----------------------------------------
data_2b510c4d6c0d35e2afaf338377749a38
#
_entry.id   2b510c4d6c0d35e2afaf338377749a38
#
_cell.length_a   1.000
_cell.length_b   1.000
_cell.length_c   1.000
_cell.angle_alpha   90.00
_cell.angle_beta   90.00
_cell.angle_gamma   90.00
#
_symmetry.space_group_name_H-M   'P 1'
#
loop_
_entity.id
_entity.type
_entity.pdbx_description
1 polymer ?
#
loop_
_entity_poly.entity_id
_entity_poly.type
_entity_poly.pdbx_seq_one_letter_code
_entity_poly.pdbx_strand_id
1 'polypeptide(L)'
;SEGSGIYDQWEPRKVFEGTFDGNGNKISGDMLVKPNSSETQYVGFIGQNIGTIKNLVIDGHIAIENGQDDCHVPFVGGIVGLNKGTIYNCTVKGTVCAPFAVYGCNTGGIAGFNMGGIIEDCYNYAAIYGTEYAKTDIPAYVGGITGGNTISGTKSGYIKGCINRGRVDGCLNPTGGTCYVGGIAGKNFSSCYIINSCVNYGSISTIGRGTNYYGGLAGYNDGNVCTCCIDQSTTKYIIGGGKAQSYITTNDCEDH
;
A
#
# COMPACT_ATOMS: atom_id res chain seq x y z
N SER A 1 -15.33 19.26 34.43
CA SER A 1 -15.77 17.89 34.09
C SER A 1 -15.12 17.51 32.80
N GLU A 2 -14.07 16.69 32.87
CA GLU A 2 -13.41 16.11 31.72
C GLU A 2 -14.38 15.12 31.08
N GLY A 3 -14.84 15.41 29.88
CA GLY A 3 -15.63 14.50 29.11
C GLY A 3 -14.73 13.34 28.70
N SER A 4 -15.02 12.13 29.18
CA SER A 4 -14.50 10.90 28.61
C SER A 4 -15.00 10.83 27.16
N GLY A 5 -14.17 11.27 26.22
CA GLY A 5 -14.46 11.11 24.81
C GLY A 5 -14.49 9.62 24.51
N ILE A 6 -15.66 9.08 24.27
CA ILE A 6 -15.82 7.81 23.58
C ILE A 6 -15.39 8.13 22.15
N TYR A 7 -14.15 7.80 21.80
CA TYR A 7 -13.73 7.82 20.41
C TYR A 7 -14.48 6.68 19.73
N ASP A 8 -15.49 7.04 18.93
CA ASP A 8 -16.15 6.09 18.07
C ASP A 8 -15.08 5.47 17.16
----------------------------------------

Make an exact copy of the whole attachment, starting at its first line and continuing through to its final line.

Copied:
data_2b510c4d6c0d35e2afaf338377749a38
#
_entry.id   2b510c4d6c0d35e2afaf338377749a38
#
_cell.length_a   1.000
_cell.length_b   1.000
_cell.length_c   1.000
_cell.angle_alpha   90.00
_cell.angle_beta   90.00
_cell.angle_gamma   90.00
#
_symmetry.space_group_name_H-M   'P 1'
#
loop_
_entity.id
_entity.type
_entity.pdbx_description
1 polymer ?
#
loop_
_entity_poly.entity_id
_entity_poly.type
_entity_poly.pdbx_seq_one_letter_code
_entity_poly.pdbx_strand_id
1 'polypeptide(L)'
;SEGSGIYDQWEPRKVFEGTFDGNGNKISGDMLVKPNSSETQYVGFIGQNIGTIKNLVIDGHIAIENGQDDCHVPFVGGIVGLNKGTIYNCTVKGTVCAPFAVYGCNTGGIAGFNMGGIIEDCYNYAAIYGTEYAKTDIPAYVGGITGGNTISGTKSGYIKGCINRGRVDGCLNPTGGTCYVGGIAGKNFSSCYIINSCVNYGSISTIGRGTNYYGGLAGYNDGNVCTCCIDQSTTKYIIGGGKAQSYITTNDCEDH
;
A
#
# COMPACT_ATOMS: atom_id res chain seq x y z
N SER A 1 -15.33 19.26 34.43
CA SER A 1 -15.77 17.89 34.09
C SER A 1 -15.12 17.51 32.80
N GLU A 2 -14.07 16.69 32.87
CA GLU A 2 -13.41 16.11 31.72
C GLU A 2 -14.38 15.12 31.08
N GLY A 3 -14.84 15.41 29.88
CA GLY A 3 -15.63 14.50 29.11
C GLY A 3 -14.73 13.34 28.70
N SER A 4 -15.02 12.13 29.18
CA SER A 4 -14.50 10.90 28.61
C SER A 4 -15.00 10.83 27.16
N GLY A 5 -14.17 11.27 26.22
CA GLY A 5 -14.46 11.11 24.81
C GLY A 5 -14.49 9.62 24.51
N ILE A 6 -15.66 9.08 24.27
CA ILE A 6 -15.82 7.81 23.58
C ILE A 6 -15.39 8.13 22.15
N TYR A 7 -14.15 7.80 21.80
CA TYR A 7 -13.73 7.82 20.41
C TYR A 7 -14.48 6.68 19.73
N ASP A 8 -15.49 7.04 18.93
CA ASP A 8 -16.15 6.09 18.07
C ASP A 8 -15.08 5.47 17.16